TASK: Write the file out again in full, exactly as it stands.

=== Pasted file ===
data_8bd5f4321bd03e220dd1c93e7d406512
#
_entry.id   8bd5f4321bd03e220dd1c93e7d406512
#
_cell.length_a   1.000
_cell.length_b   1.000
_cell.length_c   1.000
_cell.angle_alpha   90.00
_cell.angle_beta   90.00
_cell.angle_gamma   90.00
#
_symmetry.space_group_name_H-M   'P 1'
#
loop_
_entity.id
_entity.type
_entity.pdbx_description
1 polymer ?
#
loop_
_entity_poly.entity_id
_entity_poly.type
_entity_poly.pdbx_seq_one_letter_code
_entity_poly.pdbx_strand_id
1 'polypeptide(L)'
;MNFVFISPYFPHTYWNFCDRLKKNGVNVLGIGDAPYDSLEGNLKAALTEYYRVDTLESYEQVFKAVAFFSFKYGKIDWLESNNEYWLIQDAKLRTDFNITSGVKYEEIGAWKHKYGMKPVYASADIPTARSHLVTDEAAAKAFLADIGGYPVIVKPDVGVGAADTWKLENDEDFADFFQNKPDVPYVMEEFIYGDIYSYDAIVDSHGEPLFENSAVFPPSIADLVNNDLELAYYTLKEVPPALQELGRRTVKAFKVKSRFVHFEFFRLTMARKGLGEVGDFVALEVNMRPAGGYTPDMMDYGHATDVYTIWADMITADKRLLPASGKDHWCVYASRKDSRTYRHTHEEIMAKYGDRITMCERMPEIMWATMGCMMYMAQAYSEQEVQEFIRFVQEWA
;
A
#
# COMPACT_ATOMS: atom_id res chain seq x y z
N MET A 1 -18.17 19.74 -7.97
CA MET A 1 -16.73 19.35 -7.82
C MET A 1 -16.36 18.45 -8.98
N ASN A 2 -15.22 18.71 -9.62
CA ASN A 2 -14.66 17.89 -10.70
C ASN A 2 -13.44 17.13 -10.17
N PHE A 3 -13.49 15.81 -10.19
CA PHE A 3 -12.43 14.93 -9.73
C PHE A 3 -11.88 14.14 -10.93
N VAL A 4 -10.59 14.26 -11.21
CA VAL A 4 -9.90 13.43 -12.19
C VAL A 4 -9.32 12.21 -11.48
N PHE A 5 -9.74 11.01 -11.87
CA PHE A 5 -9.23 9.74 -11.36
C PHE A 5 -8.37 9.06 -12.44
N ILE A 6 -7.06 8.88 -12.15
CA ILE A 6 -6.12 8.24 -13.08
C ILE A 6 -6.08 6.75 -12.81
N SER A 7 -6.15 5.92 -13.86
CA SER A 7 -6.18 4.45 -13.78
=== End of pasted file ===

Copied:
data_8bd5f4321bd03e220dd1c93e7d406512
#
_entry.id   8bd5f4321bd03e220dd1c93e7d406512
#
_cell.length_a   1.000
_cell.length_b   1.000
_cell.length_c   1.000
_cell.angle_alpha   90.00
_cell.angle_beta   90.00
_cell.angle_gamma   90.00
#
_symmetry.space_group_name_H-M   'P 1'
#
loop_
_entity.id
_entity.type
_entity.pdbx_description
1 polymer ?
#
loop_
_entity_poly.entity_id
_entity_poly.type
_entity_poly.pdbx_seq_one_letter_code
_entity_poly.pdbx_strand_id
1 'polypeptide(L)'
;MNFVFISPYFPHTYWNFCDRLKKNGVNVLGIGDAPYDSLEGNLKAALTEYYRVDTLESYEQVFKAVAFFSFKYGKIDWLESNNEYWLIQDAKLRTDFNITSGVKYEEIGAWKHKYGMKPVYASADIPTARSHLVTDEAAAKAFLADIGGYPVIVKPDVGVGAADTWKLENDEDFADFFQNKPDVPYVMEEFIYGDIYSYDAIVDSHGEPLFENSAVFPPSIADLVNNDLELAYYTLKEVPPALQELGRRTVKAFKVKSRFVHFEFFRLTMARKGLGEVGDFVALEVNMRPAGGYTPDMMDYGHATDVYTIWADMITADKRLLPASGKDHWCVYASRKDSRTYRHTHEEIMAKYGDRITMCERMPEIMWATMGCMMYMAQAYSEQEVQEFIRFVQEWA
;
A
#
# COMPACT_ATOMS: atom_id res chain seq x y z
N MET A 1 -18.17 19.74 -7.97
CA MET A 1 -16.73 19.35 -7.82
C MET A 1 -16.36 18.45 -8.98
N ASN A 2 -15.22 18.71 -9.62
CA ASN A 2 -14.66 17.89 -10.70
C ASN A 2 -13.44 17.13 -10.17
N PHE A 3 -13.49 15.81 -10.19
CA PHE A 3 -12.43 14.93 -9.73
C PHE A 3 -11.88 14.14 -10.93
N VAL A 4 -10.59 14.26 -11.21
CA VAL A 4 -9.90 13.43 -12.19
C VAL A 4 -9.32 12.21 -11.48
N PHE A 5 -9.74 11.01 -11.87
CA PHE A 5 -9.23 9.74 -11.36
C PHE A 5 -8.37 9.06 -12.44
N ILE A 6 -7.06 8.88 -12.15
CA ILE A 6 -6.12 8.24 -13.08
C ILE A 6 -6.08 6.75 -12.81
N SER A 7 -6.15 5.92 -13.86
CA SER A 7 -6.18 4.45 -13.78